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Mrs. Halladay toasts Roy's induction into Hall of Fame 

Brandy Halladay speaks on behalf of her late

Brandy Halladay speaks on behalf of her late husband, Roy Halladay, during the Baseball Hall of Fame induction ceremony at Clark Sports Center on Sunday in Cooperstown, New York. Photo Credit: Getty Images/Jim McIsaac

COOPERSTOWN, N.Y. — There’s so much talk of immortality on days like this.

These players are supposed to live forever in baseball’s greatest shrine. An election to the National Baseball Hall of Fame means being woven into the fabric of the sport: inexorably tied to century-old tradition through achievement and legacy.

But of course, these players are not actually immortal. Brandy Halladay, the late Roy Halladay’s wife, can attest to this all too well. And on Sunday, she had an emotionally impossible task: to speak on behalf of her husband, who died in a single-person plane crash in 2017.

In front of tens of thousands of people, she had to make sure not to cry too much. And she had to do her part to make her husband’s legacy eternal.

“This is not my speech to give,” she said after the standing ovation at the field at Clark Sports Center had quieted. “I’m going to do the best I can to say the things I believe Roy would say or would have wanted to say if he was here today.”

And so Brandy Halladay did, on a day when her husband, the former Phillies and Blue Jays starter, was inducted alongside Mariano Rivera, Mike Mussina, Lee Smith, Edgar Martinez and Harold Baines in front of a crowd of about 55,000 on a sweltering day.

Halladay thanked her husband’s teammates and both franchises — both of which, she said, agreed with her decision to leave the hat on his plaque blank — and spoke of a man who was private and dedicated and altruistic and imperfect.

Roy, she said, used to make huge, ridiculous bets with friends, just to lose on purpose and toss them a few dollars. He used to leave money in his pocket when his little sister helped with the laundry, and would tell her to keep it. “I did the same thing. I kept what I found,” Brandy said to laughter.

“I think Roy would want everyone to know that people are not perfect,” she said. “We are all imperfect and flawed in one way or another. We all struggle. But with hard work, humility and dedication, imperfect people can still have perfect moments. Roy was blessed in his life and his career to have some perfect moments, but I believe that they were only possible because of the man he strived to be, the teammate that he was and the people he was blessed to be on the field with.”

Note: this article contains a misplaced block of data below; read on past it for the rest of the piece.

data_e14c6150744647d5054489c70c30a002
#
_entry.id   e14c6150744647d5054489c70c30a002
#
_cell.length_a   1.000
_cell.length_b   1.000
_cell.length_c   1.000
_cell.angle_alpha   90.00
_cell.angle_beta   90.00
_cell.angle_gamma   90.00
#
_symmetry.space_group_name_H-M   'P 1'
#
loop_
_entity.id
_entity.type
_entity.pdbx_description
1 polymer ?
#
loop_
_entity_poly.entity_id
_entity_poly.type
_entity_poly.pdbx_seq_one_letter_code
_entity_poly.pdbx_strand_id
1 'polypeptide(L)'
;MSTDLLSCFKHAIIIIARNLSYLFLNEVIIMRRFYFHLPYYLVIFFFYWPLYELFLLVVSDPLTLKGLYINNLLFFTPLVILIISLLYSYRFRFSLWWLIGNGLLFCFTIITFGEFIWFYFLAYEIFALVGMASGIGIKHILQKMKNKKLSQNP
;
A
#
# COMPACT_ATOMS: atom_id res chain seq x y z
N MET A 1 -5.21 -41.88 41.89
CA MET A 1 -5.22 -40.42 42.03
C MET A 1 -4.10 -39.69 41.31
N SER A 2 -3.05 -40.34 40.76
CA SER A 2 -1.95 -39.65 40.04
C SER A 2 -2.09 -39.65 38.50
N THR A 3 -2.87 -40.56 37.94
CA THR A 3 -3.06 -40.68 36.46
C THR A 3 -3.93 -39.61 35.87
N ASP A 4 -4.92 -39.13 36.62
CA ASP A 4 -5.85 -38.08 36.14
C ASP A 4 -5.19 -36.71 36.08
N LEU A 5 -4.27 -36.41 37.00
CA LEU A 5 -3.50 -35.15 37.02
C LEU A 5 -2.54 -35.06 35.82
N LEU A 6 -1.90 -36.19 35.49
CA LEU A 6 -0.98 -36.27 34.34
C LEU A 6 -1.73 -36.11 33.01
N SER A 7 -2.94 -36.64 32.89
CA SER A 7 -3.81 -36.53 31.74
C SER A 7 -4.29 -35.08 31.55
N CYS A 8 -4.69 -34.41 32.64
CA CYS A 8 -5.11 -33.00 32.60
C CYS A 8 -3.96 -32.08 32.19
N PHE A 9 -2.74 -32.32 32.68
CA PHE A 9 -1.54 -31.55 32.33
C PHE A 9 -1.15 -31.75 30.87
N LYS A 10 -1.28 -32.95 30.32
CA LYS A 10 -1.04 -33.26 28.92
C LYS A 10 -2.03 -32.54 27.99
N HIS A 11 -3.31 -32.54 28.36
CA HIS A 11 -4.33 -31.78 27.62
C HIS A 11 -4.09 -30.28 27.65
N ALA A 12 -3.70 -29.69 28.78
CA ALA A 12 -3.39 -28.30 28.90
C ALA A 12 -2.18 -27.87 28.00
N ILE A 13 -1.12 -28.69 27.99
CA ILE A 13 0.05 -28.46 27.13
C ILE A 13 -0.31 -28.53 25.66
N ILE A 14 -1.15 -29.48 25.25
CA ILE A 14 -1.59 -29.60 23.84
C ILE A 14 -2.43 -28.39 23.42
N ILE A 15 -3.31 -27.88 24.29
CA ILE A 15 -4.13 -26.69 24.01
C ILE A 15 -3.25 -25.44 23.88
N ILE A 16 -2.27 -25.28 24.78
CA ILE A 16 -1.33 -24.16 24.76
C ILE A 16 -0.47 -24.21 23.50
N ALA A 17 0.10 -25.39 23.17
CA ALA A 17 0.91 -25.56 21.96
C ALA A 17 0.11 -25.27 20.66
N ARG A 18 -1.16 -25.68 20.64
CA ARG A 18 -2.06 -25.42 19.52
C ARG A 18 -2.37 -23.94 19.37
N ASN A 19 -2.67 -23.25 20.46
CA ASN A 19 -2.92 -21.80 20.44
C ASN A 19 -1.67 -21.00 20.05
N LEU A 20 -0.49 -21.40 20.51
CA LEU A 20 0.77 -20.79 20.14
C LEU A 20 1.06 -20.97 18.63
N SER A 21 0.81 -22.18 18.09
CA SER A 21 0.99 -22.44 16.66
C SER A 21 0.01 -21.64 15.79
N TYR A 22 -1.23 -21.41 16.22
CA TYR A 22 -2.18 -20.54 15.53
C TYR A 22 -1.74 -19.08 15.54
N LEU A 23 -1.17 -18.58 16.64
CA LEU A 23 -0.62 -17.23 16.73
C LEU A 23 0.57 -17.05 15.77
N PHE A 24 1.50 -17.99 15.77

That, too, is part of this story. Four days ago, Sports Illustrated posted a story saying that Halladay had struggled with addiction to an anti-anxiety drug he had been prescribed. There were three drugs in his system when he died, according to the autopsy report released in January 2018.

After the ceremony was over, Brandy expanded on her comments: “These men who are up there that are doing these outstanding things, they’re still real people. They still have feelings, they still have families, they still struggle. And so many of the guys that I’ve known in my life, through baseball, they work so hard to hide that. I know Roy did. And Roy struggled a lot.”

But they triumph, too. Sometimes that’s easier to see, especially on days like Sunday, when the video screen showed incredible feats and career highlights.

That certainly was the case for Edgar Martinez, the Seattle designated hitter who waited 10 years to get here. The state of Washington, though, made it worth the wait. Mariners jerseys enveloped Cooperstown, almost competing with Yankees jerseys. Large Puerto Rico flags waved as he spoke, and cheers followed his every step.

There were times during the last 10 years, he said, that he didn’t think he’d get here.

“I am so fortunate to have two hearts, Puerto Rico and Seattle,” he said. To the Mariners fans, “the support you gave me over social media helped me to get here today .  .  . I am so glad I stayed with you until the end of my career. I love you, Seattle fans.”

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